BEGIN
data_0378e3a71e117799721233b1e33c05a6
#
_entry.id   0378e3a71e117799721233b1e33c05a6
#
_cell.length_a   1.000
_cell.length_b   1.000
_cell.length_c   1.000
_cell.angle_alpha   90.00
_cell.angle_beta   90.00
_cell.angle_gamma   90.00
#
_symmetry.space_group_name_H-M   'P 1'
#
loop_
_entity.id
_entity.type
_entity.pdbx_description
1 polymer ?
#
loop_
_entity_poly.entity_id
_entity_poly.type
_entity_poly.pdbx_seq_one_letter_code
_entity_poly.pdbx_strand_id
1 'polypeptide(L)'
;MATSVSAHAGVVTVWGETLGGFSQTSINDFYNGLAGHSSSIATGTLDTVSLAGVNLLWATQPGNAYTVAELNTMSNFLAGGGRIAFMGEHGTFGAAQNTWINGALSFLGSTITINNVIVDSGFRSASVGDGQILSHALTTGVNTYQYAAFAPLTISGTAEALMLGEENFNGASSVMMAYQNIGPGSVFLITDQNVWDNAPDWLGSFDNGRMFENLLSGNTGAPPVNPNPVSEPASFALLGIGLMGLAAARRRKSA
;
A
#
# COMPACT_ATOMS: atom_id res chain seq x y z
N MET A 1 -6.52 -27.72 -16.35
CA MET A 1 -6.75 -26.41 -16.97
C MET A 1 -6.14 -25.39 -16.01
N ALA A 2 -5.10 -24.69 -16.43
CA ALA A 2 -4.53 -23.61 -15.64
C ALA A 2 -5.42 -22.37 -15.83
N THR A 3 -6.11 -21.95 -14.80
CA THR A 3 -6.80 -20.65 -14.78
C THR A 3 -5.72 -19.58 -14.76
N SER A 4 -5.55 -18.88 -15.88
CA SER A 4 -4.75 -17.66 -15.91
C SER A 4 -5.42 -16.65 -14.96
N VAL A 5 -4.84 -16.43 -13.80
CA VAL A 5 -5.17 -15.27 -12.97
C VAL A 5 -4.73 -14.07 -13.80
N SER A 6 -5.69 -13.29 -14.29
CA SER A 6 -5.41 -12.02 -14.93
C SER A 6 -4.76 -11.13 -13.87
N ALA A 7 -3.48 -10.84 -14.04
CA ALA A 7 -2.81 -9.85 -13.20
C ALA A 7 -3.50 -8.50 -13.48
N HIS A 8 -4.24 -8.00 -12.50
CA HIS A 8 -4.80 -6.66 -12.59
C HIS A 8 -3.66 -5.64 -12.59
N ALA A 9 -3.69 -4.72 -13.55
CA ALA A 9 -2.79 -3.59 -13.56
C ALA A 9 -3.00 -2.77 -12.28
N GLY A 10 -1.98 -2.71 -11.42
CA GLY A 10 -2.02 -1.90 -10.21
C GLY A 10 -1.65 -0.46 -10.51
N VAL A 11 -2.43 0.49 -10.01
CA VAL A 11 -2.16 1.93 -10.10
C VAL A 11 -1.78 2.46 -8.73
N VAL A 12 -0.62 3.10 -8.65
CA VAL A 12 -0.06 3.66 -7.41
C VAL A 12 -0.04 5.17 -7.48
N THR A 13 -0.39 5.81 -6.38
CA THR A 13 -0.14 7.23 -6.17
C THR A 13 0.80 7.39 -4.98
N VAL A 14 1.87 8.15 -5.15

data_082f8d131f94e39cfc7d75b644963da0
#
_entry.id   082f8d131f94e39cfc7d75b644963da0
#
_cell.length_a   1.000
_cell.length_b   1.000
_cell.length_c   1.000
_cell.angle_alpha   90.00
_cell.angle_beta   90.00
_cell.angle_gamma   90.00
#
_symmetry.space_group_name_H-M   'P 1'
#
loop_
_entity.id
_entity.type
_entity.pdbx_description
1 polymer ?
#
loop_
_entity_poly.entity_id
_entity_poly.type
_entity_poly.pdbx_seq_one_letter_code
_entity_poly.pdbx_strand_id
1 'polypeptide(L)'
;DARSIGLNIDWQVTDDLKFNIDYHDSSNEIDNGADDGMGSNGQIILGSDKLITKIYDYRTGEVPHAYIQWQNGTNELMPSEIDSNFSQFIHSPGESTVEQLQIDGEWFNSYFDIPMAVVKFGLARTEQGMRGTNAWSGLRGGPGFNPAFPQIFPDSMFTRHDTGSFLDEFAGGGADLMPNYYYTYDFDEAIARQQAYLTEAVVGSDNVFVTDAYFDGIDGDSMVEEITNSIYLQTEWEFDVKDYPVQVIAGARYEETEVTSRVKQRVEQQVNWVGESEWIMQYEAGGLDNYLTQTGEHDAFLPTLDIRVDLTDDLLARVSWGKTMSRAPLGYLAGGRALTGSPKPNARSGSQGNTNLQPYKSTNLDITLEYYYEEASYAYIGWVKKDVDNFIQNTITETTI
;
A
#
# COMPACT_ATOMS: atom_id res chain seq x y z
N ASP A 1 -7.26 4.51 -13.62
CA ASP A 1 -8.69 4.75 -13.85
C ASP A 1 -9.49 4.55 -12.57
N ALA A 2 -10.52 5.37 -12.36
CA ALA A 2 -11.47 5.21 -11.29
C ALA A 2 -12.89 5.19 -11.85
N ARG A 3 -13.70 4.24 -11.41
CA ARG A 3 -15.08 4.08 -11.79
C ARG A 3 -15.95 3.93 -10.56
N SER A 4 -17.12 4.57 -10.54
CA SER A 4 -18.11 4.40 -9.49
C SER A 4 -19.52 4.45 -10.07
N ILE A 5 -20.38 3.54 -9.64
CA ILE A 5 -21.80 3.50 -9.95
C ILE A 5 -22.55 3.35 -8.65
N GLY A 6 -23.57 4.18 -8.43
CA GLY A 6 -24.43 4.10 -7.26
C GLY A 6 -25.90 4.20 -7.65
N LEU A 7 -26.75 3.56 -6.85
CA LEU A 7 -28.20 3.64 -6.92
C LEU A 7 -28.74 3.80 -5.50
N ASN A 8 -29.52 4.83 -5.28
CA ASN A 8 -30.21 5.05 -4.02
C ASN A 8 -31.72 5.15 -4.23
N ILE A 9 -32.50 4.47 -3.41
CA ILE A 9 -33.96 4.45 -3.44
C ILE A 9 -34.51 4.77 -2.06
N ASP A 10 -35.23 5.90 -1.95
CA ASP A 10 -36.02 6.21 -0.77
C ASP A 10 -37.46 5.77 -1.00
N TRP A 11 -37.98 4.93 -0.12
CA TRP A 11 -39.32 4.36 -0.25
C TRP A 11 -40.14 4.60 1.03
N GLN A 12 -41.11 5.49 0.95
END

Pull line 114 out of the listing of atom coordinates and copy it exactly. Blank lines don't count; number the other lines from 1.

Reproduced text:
CA ILE A 5 -21.80 3.50 -9.95